• Tight end: I rank this need slightly lower than the first two simply because Trey Burton is a perfectly adequate tight end if he’s healthy. At this point, however, the Bears can’t assume he’ll be healthy. He never was in 2019, and the position was an absolute wasteland because of it. The other guys at this spot need to be drastically upgraded, such that any production they get from Burton in 2020 is a bonus, not an expectation.
  • Safety/inside linebacker/cornerback: These needs are dependent on what they do with guys currently on the roster. If they keep Prince Amukamara, re-sign HaHa Clinton-Dix, and lock up one of Danny Trevathan or Nick Kwiatkoski, they’re set. Any of those guys who leave creates a hole that needs to be filled.

Again, that’s it. It’s not a terribly long list of pressing needs. That might seem surprising given how frustrating Chicago’s 2019 season was, but this is a roster that still went 8-8 despite atrocious quarterback play because they’re actually pretty good at most spots. There’s always room to upgrade virtually any position, but the Bears don’t have many glaring needs on their roster.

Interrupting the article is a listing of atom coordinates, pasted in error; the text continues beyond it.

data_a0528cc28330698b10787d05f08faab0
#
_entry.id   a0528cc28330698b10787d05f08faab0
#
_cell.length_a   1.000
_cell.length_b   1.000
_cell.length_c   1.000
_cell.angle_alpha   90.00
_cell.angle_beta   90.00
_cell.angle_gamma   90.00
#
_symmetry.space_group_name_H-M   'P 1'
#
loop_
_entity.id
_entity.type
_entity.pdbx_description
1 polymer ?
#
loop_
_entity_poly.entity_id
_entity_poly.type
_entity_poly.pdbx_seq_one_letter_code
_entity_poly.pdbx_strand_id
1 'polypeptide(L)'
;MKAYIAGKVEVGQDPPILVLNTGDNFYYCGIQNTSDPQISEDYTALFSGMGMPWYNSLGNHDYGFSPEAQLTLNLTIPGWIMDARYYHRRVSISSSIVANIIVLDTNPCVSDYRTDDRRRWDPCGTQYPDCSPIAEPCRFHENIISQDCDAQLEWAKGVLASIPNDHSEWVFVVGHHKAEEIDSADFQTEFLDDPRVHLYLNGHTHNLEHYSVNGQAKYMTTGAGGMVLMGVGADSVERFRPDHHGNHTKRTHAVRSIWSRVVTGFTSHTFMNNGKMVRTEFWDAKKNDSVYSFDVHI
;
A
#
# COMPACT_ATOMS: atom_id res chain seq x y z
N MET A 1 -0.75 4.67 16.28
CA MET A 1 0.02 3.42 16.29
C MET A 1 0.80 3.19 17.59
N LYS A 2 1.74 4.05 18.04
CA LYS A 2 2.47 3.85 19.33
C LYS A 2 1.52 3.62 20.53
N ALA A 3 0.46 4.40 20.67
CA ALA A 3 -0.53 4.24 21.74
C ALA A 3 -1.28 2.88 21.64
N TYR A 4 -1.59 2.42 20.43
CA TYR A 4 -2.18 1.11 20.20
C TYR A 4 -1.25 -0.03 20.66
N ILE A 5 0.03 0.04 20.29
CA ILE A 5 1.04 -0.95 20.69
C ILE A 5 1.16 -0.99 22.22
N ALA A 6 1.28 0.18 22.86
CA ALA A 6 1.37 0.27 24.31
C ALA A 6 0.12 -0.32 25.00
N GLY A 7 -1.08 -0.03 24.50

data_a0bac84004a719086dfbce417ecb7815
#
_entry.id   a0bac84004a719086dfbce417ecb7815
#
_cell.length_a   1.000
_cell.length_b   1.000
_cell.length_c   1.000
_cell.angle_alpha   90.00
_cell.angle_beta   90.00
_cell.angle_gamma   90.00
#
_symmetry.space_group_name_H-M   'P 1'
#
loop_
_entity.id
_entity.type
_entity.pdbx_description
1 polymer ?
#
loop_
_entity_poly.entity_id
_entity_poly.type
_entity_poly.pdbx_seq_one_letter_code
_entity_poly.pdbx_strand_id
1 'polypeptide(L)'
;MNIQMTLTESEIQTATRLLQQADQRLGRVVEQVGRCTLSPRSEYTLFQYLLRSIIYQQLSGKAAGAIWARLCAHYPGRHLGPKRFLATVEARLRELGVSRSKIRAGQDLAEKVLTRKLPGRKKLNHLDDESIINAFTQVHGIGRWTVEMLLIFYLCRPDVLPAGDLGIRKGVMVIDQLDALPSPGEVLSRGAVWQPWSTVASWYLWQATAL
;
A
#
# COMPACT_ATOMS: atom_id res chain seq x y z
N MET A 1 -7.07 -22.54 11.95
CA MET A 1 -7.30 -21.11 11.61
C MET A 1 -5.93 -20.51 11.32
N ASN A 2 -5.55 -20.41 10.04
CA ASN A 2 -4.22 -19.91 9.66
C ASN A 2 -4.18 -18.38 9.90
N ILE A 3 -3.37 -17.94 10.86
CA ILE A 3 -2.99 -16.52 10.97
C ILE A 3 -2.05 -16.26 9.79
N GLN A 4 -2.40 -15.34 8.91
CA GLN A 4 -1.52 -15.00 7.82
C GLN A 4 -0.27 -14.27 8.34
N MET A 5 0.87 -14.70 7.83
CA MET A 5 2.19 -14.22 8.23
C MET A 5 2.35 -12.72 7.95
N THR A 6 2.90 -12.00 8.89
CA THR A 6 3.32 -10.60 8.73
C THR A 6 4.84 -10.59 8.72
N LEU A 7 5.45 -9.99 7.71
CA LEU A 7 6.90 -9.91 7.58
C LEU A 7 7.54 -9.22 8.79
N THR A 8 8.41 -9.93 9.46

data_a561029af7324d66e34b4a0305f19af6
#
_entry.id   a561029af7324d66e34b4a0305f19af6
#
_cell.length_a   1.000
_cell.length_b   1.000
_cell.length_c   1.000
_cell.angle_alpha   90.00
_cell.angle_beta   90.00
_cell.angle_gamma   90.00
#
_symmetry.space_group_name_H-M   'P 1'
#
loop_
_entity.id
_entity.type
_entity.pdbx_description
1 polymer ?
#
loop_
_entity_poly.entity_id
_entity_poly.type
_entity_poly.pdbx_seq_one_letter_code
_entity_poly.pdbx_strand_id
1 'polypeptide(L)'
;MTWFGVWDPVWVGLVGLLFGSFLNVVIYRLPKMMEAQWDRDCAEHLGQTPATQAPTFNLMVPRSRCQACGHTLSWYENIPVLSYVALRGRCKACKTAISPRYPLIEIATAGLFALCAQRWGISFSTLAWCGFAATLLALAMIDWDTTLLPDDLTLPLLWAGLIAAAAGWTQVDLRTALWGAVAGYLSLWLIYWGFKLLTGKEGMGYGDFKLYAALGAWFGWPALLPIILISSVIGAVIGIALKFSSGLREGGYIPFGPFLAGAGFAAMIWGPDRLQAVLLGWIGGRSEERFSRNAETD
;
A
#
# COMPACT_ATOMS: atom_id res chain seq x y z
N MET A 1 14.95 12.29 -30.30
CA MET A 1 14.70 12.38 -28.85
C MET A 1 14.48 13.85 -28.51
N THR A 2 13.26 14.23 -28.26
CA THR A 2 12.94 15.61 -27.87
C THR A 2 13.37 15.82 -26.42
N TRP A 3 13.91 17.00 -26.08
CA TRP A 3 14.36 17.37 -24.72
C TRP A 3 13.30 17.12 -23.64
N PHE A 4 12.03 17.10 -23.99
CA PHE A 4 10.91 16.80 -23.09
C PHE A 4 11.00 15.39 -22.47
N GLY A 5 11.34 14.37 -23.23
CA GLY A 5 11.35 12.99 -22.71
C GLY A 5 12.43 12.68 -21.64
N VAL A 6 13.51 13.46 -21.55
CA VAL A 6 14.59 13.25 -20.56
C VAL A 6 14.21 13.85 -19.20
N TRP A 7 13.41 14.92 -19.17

This is a good thing, because they won’t have much money or draft capital to work with, and addressing the quarterback position – one of the few glaring needs they do have – is extremely expensive. If the Bears opt to trade for an established starting QB (think Cam Newton, Derek Carr, or Alex Smith), they’re looking at using $16-20M of that just on quarterback. You need to go into training camp with at least $10M of wiggle room, so realistically that’s most of Chicago’s budget for this offseason. This is the conundrum they face: do they go big at QB – the most important position on the field – and then have to pinch pennies at other needs, or look for a cheaper vet to compete with Trubisky and build the best possible roster around the QB?